In 1997, when a heavy, rock-influenced sound and record label meddling gave Insane Clown Posse their first brush with the mainstream, it was hard to imagine Violent J and Shaggy 2 Dope remaining relevant in 2003, let alone 2013.
That's because none of us were taking the Juggalos into account. In the 20 years since the release of their first album, Carnival of Carnage, ICP has watched as a devoted fanbase morphed into a closely knit culture and a lifestyle all its own.
ICP is bringing the Mighty Death Pop tour to Flagstaff on June 2; we spoke with Shaggy 2 Dope about surprising old fans, making new fans welcome, and why there were Juggalos long before Juggalos had a name. (We also got an update on the FBI's decision to label the Juggalos a "hybrid gang.")
Insane Clown Posse is scheduled to perform at Pepsi Amphitheater in Flagstaff on June 2.
You guys have tweeted about playing some deeper cuts on the tour you're on right now. What prompted that, and how is it going to be different from a normal show?
We've been touring forever, and as years have gone by we've seen what goes over really good that we do live. So over the years we've kind of formulated our show to all the shit that we know that people love and wanna hear compiled.
But there are so many people that have been to so many of our shows that for this tour, we decided to go back and dig into some old shit. We're not really doing the shit we normally do on tour. We're not doing "Chicken Huntin'," we're not doing our songs we always do--the staples that we usually do live.
We're doing a lot of rare shit, a lot of old shit, and then a lot of shit from [The Mighty Death Pop!, their 2012 album]. There's no shit that we usually do on tour in this show.
How have the fans reacted to that so far?
People have been loving it. I haven't actually face-to-face talked to a gang of people, but from what I could tell just from being up there, it's going great. It's nothing but love. I think we're definitely blowing some wigs back on some of the juggalos that come to see us, because they're expecting that same old shit and then we come in sideways with some other stuff--and I think that's definitely blowing some wigs back, but in a good way.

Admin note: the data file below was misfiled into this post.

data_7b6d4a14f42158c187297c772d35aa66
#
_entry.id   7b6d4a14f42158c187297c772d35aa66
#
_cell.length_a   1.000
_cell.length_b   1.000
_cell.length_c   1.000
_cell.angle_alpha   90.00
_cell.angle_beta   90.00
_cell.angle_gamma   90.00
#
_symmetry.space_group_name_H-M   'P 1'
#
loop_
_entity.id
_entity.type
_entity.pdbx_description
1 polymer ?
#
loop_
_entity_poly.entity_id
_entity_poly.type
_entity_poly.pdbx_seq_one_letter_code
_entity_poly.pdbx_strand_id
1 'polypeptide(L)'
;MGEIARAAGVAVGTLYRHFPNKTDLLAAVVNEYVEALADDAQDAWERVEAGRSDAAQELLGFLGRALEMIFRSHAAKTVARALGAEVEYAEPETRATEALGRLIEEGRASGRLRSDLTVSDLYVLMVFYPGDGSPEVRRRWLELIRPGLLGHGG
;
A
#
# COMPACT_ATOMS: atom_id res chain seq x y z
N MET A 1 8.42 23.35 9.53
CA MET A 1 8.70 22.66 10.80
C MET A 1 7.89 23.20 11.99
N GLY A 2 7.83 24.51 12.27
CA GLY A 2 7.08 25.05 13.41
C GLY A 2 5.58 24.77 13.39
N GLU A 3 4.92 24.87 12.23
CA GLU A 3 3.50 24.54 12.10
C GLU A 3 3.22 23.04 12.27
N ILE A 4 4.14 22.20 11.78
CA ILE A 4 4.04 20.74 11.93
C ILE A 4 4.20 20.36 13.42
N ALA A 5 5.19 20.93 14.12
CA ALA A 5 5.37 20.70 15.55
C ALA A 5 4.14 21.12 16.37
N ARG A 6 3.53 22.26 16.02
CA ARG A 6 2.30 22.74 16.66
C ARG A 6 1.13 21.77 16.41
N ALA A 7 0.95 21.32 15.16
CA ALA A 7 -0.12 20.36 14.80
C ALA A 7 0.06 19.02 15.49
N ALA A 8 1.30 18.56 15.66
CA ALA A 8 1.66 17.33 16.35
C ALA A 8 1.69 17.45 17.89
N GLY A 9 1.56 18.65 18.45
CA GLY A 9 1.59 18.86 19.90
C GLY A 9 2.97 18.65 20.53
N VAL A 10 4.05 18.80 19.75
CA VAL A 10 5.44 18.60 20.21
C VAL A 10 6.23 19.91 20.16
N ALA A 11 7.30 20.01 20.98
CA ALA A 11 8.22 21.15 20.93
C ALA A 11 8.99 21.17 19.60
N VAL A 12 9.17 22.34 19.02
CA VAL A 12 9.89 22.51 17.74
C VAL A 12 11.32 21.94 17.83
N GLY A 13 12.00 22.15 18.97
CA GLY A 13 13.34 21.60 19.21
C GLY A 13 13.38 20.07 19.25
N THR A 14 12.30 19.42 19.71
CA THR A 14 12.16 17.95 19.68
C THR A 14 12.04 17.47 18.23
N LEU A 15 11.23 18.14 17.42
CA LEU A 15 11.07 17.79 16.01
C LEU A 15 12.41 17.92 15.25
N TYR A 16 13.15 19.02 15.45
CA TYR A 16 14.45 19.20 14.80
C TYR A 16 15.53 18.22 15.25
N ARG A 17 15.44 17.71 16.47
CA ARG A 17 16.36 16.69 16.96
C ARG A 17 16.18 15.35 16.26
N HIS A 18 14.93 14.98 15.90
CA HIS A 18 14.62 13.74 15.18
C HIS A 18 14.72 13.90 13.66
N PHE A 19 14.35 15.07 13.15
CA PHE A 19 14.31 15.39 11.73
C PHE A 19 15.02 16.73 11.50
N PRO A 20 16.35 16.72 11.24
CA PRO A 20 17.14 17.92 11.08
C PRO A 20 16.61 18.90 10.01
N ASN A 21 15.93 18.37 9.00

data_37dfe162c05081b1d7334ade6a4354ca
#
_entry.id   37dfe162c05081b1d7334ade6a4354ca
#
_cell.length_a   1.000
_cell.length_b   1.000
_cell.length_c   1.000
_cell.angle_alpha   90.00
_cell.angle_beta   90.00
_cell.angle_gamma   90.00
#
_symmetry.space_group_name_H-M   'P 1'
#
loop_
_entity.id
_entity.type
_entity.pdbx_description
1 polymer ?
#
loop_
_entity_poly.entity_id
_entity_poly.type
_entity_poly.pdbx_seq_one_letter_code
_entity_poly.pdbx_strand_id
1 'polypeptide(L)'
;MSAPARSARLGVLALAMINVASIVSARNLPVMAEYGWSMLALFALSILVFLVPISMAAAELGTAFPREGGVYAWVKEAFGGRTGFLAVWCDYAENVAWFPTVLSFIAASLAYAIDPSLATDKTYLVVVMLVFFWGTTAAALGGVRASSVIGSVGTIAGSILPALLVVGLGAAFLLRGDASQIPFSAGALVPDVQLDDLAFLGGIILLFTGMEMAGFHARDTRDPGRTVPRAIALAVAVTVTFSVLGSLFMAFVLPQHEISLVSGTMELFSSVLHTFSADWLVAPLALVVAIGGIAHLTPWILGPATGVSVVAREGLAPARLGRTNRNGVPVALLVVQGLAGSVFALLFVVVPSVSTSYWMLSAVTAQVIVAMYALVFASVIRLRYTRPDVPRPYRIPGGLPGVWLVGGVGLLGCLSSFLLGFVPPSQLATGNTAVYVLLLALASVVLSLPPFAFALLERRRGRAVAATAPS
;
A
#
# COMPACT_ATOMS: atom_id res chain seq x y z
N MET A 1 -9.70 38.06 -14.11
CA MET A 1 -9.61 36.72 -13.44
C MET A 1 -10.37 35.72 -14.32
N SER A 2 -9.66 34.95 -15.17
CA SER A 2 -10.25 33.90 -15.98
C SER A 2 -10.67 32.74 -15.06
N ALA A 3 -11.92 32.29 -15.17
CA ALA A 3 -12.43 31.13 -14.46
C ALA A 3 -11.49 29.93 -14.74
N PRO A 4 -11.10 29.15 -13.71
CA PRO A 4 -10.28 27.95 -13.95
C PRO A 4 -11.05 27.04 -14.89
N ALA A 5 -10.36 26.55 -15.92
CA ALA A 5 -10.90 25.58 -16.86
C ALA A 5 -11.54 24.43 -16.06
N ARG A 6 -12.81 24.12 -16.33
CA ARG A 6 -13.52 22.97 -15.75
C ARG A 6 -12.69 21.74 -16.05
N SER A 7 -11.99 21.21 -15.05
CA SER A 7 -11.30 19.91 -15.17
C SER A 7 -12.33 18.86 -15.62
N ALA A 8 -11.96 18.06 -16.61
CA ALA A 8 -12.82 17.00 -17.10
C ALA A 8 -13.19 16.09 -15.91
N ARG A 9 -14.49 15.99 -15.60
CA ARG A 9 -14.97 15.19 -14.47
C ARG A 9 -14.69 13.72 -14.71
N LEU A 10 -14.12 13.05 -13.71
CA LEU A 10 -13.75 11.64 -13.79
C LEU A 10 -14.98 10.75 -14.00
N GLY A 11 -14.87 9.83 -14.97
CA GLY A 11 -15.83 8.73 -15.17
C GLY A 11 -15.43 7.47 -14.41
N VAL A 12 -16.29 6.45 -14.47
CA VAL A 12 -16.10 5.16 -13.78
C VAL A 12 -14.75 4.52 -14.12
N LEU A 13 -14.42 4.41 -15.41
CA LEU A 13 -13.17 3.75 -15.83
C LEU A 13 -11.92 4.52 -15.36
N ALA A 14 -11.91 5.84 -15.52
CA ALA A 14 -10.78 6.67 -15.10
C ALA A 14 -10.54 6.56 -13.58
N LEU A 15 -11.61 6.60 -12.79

I was interested in knowing how your feelings about your music and your music itself changed when you realized how devoted your fans were, and how much they built their lives around it.
Of course, everything we put out is 100 percent through and through our full heart. If there's anything that we don't feel is up to our standards, there's no way we'd put it out. There's nothing just floating around that gets out there without our stamp of approval. So everything we put out, to us, is our heart and soul.
As far as anything changing for anybody, I don't feel that we ever had to change, because what we do, for Juggalos, is the same shit that we're into. We're, like, all one person. We just put out what we do best, and what we think is awesome, and nine times out of 10--of course you're not going to please everybody all the time--but what we do is we just figure that what we think is awesome is what Juggalos think is awesome.
Because like I said, it's one big mind between us and them. Because we are them. And of course it sounds different nowadays, and I'm sure some of the content's a little bit different, but that's because we've been putting out records for 20 years. We can't put out another Carnival Carnage, because that was then. That was that era. We can't do another Riddle Box because that was from '95. As your career goes along, of course your music's going to progress with time and maturity just from doing it.
So reaching people on such an intense level as you reach Juggalos, that's always been your goal?
No, not at all! When we first started out, we were Inner City Posse. [laughs] So it just so happens that there's an audience that are the same type of people that we are. So the shit we're saying, the people that are picking it up are the same type of people we are, and they feel it just as hard as we feel it.
So it's no specific class of person, or where you're from, or anything like that, because there's all walks of life listening to our shit. But it's always just a certain type of person. Maybe you feel down or something, or feeling left out or picked on--usually that's the typical person. Or [they're in] some situation or rough patch, what we put out helps them out. So that was never our intention, it just kind of developed into that and what it developed into was fucking beautiful.
We wrote last year about a guy named Shawn Wolf who was allegedly singled out for being a Juggalo when he was seeking custody of his kid, and it was amazing to see how much it meant to him. Even after it'd maybe gotten him into trouble with the authorities, it was still such a big part of his life.
Yeah, and it's amazing that people get in trouble by the law for being a Juggalo. That's just insane. And that's why we've got a lawsuit against the FBI right now, because they got Juggalos as an official gang, like a Blood or a Crip or an MS-13 or a fucking Latin King or whatever.